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UK signs international agreement to support neutrino experiment

The UK is among eight countries and CERN to sign a new agreement to provide hardware for the Deep Underground Neutrino Experiment (DUNE).

Delegates from various countries signing the MOU to contribute to the DUNE experiment. From left to right: Maria Luiza Moretti (Vice-Rector, Unicamp), Reynald Pain (Director, IN2P3), Hema Ramamoorthi (Fermilab Director of Office of International Engagements), Lia Merminga (Fermilab Director), Marco Pallavicini (INFN Vice-President), Professor Dr Michele Weber (Director, Laboratory for High Energy Physics, University of Bern), Professor Mark Thomson (Executive Chair, STFC).

Delegates from various countries signing the MOU to contribute to the DUNE experiment. From left to right: Maria Luiza Moretti (Vice-Rector, Unicamp), Reynald Pain (Director, IN2P3), Hema Ramamoorthi (Fermilab Director of Office of International Engagements), Lia Merminga (Fermilab Director), Marco Pallavicini (INFN Vice-President), Professor Dr Michele Weber (Director, Laboratory for High Energy Physics, University of Bern), Professor Mark Thomson (Executive Chair, STFC). Credit: Ryan Postel, Fermilab

DUNE will be hosted by the US facility, Fermilab and will seek to reveal the secrets of neutrinos, the most abundant matter particles in the Universe.

This latest agreement marks an important step towards providing the advanced, next-generation technology and hardware required for the experiment to begin.

New scientific methods

Although neutrinos have long been established as an essential building block of the Universe, they remain largely mysterious to particle physicists.

In order to conduct a comprehensive study of their behaviour, construction of new kinds of particle detectors is necessary, to be implemented a mile underground in South Dakota.

The DUNE experiment will fire neutrinos at these detectors from the Long Baseline Neutrino Facility (LBNF) at Fermilab near Chicago over a distance of 1,300 kilometres.

The experiment will analyse how the neutrinos change as a result of their travel through the Earth.

Neutrinos are known to enter different states as they travel long distances, and it is this change in state that scientists will study.

It is hoped that in doing so, they will:

  • reveal insights into the fundamental properties of neutrinos
  • answer questions such as why neutrinos are so abundant and whether they could be the reason the Universe is made of matter

Global science

DUNE is a mega science experiment that requires mass international collaboration to be achieved. The DUNE collaboration comprises more than 1,400 scientists and engineers from over 200 research institutions.

In this latest agreement, representatives of funding agencies from eight countries, as well as CERN have signed a memorandum of understanding (MOU), reaffirming their commitment to contribute to the experiment.

This includes the UK Science and Technology Facilities Council (STFC) and representatives from:

  • Brazil
  • Canada
  • CERN
  • Czechia
  • France
  • Italy
  • Spain
  • Switzerland

UK expertise

In signing the agreement, STFC has committed to:

  • supporting construction of the anode plane assemblies of the South Dakota detector
  • supporting development of the DUNE data acquisition system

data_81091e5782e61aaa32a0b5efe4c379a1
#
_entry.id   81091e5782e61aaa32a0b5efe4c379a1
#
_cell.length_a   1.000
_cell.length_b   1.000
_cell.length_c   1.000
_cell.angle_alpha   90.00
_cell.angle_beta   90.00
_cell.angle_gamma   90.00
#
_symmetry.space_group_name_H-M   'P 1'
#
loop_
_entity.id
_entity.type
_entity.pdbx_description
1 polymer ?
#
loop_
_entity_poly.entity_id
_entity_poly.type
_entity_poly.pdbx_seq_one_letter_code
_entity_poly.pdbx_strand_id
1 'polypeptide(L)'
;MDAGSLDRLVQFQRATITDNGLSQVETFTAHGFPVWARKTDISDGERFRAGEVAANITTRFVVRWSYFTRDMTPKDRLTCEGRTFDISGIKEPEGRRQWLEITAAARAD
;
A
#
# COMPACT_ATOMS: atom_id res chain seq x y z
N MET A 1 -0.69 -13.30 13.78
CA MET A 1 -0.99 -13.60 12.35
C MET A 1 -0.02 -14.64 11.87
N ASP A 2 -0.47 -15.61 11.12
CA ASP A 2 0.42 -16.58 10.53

• providing critical hardware to both detectors

This will be in addition to ongoing STFC support for DUNE through programmes such as the STFC Daresbury Laboratory DUNE factory and STFC’s contributions to the Proton Improvement Plan-II enhancement to the Fermilab accelerator complex.

Transforming physics

Professor Mark Thomson, STFC Executive Chair, who attended the signing on behalf of the UK, recently said:

The DUNE experiment is set to revolutionise our understanding of the role of neutrinos in particle physics.

It also underscores the incredible potential of working together as an international community to address the big questions about the fundamental nature of the Universe.

The UK has been one of the main partners in DUNE right from its conception and, on behalf of the UK research community, STFC is delighted to restate our commitment to provide support and cutting-edge hardware that will help unravel the mysteries of neutrinos.

A momentous occasion

Professor Lia Merminga, Fermilab Director, recently said:

The signing of this MOU is a watershed moment formalising our partnering countries’ commitment to constructing a best-in-class neutrino experiment.

I extend my sincerest gratitude for their contributions, commitment, and excellence.

Every facet of this experiment is powered by international collaborations and partnerships.

Further information

About STFC’s contribution to DUNE

In 2017, the UK government announced the investment of £65 million into the LBNF at Fermilab and DUNE.

This is one of the three UK projects supported by this funding.

There are two other projects for the LBNF or DUNE experiment that the UK is involved in:

  • Proton Improvement Plan-II at STFC’s Daresbury Laboratory
  • the liquid argon DUNE detector, which involves a large collaboration of UK universities and includes the Anode Plane Assemblies (APA) factory also at Daresbury

APAs will read out the tiny electrical signals of neutrino interactions with the liquid argon.

They are large and made of thousands of turns of wire, around 24 kilometres for each APA.

Daresbury Laboratory is challenged with the task of producing not one, but 150 APAs with millimetre precision.

 

Channel website: http://www.stfc.ac.uk/

Original article link: https://www.ukri.org/news/uk-signs-international-agreement-to-support-neutrino-experiment/

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